|Straight Talk - "exceptional hospital - passionate people".|
June 16, 2011
Dear Friends and Colleagues,
RN Pat Wagner literally “grew up” at NCH, starting 40 years ago in the Intensive Care Unit as an LPN, when the 3rd floor of the downtown campus was about to open and we were still delivering babies on the old 1-South unit. Prior to joining NCH, Pat worked and learned from two nuns in an ICU, who shared their knowledge and experience. Pat remembers when cataract patients were hospitalized for days and heart attack patients for weeks. As she puts it, “Everything has changed so. Acuity is so high, technology is everywhere.” In 1975, Pat continued her education and received her RN. She continued for 12 more years in the ICU. Later, she filled in as the Relief Night Supervisor for another legendary NCH stalwart, RN Jessie Brown. Subsequently, Pat worked everywhere in the system, mostly on nights, for many years finally settling into the role of Administrative Coordinator.
The primary reason NCH is an exceptional hospital are the passionate people who deliver such compassionate care. Let me give you three sterling examples.
Recently, Pat retired, leaving behind a legacy of a steady, positive, reassuring, communicative, empathetic, and complimentary style that calmed many crises, solved innumerable problems, assisted so many families, and helped create the “can do” culture of NCH.
RN Elaine Wade, another recent retiree, started as a school nurse 15 years ago as a department of one. Our public school system had no on-site healthcare facility, often resulting in elementary school children with asthma having to use the Emergency Room unnecessarily. Elaine changed all that by helping to create the school nurse program, which today boasts 37 nurses and assistants and nine certified athletic trainers in 56 schools. Sometimes it wasn’t easy, but Elaine had the courage and stubbornness to persevere when resources seemed unavailable. And today, the school nurse program, which has been supported by charitable contributions from leaders like Mr. and Mrs. Dolph von Arx and institutions like NCH and the School Board, averages nearly 60,000 visits per year as well as over 45,000 visits to athletic trainers in their local schools. They treat everything from head lice to new onset diabetes, an all too-frequent occurrence.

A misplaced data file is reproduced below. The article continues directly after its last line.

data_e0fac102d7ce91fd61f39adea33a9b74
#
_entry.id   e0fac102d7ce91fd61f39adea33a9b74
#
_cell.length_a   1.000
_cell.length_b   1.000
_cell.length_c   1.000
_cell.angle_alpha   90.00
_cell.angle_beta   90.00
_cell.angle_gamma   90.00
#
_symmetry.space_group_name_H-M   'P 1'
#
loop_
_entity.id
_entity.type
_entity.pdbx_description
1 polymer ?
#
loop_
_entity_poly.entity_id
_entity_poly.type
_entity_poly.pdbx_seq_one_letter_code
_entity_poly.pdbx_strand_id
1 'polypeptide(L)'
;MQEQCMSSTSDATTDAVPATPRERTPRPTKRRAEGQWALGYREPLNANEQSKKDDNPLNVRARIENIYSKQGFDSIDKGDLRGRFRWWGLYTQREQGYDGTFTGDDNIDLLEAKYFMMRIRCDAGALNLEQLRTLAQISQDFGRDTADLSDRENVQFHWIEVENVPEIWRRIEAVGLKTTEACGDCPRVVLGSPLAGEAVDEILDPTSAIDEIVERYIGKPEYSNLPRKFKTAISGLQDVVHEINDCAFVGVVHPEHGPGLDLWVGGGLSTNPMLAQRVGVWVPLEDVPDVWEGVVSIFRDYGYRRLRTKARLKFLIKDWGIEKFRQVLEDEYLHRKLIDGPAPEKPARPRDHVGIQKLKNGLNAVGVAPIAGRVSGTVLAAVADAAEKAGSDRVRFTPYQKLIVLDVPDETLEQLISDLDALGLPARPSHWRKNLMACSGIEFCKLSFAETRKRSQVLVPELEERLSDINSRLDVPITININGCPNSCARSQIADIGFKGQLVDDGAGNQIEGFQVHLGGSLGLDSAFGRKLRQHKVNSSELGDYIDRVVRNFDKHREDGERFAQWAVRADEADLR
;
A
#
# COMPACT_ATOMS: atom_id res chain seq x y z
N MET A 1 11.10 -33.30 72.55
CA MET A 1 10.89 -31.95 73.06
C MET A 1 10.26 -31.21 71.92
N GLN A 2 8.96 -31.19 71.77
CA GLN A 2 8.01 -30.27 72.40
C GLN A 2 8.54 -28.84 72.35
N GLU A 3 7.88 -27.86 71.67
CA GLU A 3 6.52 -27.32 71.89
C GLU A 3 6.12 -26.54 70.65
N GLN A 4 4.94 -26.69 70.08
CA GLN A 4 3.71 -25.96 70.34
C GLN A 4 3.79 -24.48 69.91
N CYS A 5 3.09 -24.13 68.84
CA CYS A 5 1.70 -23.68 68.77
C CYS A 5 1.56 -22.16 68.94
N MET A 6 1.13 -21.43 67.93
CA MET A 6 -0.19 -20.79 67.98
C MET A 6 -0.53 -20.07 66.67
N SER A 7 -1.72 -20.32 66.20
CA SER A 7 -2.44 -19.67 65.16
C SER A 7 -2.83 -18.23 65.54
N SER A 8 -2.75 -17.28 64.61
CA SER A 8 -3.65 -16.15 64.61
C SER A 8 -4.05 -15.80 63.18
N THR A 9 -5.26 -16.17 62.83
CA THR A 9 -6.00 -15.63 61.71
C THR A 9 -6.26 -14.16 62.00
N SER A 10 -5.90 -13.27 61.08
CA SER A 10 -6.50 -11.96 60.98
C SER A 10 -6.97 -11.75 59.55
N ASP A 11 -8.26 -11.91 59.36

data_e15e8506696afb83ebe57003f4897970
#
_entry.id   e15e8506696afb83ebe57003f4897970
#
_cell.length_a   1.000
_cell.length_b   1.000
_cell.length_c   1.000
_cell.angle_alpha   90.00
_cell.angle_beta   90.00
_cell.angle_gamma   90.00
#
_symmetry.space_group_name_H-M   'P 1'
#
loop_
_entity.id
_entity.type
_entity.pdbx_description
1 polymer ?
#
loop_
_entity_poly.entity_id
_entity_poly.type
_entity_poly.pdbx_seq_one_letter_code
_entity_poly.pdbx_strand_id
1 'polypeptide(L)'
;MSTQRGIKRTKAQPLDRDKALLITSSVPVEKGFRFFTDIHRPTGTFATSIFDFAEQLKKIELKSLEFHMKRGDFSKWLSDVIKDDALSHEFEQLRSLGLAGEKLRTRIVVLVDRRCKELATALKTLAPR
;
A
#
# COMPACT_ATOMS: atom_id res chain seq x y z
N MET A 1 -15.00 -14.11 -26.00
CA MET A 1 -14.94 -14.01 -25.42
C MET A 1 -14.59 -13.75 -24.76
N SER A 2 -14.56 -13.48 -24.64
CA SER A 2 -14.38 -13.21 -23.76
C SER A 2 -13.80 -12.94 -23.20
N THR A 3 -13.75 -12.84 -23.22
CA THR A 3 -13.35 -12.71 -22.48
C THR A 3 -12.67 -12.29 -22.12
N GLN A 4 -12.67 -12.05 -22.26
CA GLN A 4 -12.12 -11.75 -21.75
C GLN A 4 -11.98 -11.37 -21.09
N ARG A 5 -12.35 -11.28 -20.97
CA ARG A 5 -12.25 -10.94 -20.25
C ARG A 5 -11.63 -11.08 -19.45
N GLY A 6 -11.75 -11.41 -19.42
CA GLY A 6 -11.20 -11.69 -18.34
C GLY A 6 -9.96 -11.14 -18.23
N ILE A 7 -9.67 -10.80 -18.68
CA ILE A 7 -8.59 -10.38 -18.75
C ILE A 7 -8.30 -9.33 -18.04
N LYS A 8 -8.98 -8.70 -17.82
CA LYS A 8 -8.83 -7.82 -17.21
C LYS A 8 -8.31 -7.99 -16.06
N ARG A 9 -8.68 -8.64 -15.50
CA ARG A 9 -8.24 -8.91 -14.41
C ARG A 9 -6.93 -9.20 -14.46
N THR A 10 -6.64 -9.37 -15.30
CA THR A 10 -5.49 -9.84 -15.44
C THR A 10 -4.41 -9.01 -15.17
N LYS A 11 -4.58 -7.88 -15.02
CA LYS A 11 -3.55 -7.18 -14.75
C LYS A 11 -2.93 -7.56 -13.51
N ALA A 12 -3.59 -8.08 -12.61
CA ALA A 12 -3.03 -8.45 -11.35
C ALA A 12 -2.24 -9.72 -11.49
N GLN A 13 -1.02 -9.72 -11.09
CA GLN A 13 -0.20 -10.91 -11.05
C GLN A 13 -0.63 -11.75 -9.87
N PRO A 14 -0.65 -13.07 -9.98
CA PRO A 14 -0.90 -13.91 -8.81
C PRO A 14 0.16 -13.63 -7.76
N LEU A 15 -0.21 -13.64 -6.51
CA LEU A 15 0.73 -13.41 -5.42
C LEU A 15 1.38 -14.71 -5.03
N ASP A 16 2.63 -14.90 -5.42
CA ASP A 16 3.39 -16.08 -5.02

We all owe Elaine—who also served as President of the National Association of School Nurses (NASN), received the NASN Distinguished Service Award, and was named an NASN Fellow—a great debt of gratitude.
Finally Clinical Technician Judith Bond received unsolicited recognition from both Pat Wagner and Claire Ralli B.A, MSW, who wrote to ICU Microsystem RN Jon Kling as to how she had worked with Judith “on a patient requiring lots of love and care in order to get him to eat. Judith not only created concoctions that pleased his palate but that got him the calories that he desperately needed in order to gain strength. Judith was cognizant of this patient’s changing tastes due to medications as well as his lack of appetite. She made sure to get him excited about the meal that she had for him. Judith developed a routine and rapport with the patient and his wife that was instrumental in keeping his spirits high, even in the Critical Care unit.” The patient has now successfully moved on to the regular medical floors, thanks to the compassionate and competent work of Judith and her associates.
So it’s no mystery why NCH is regarded as a high quality healthcare institution. People such as Pat, Elaine and Judith make it so. And we are all so fortunate and grateful to have such extraordinary co-workers. Thank you all.
Allen S. Weiss, M.D., President and CEO
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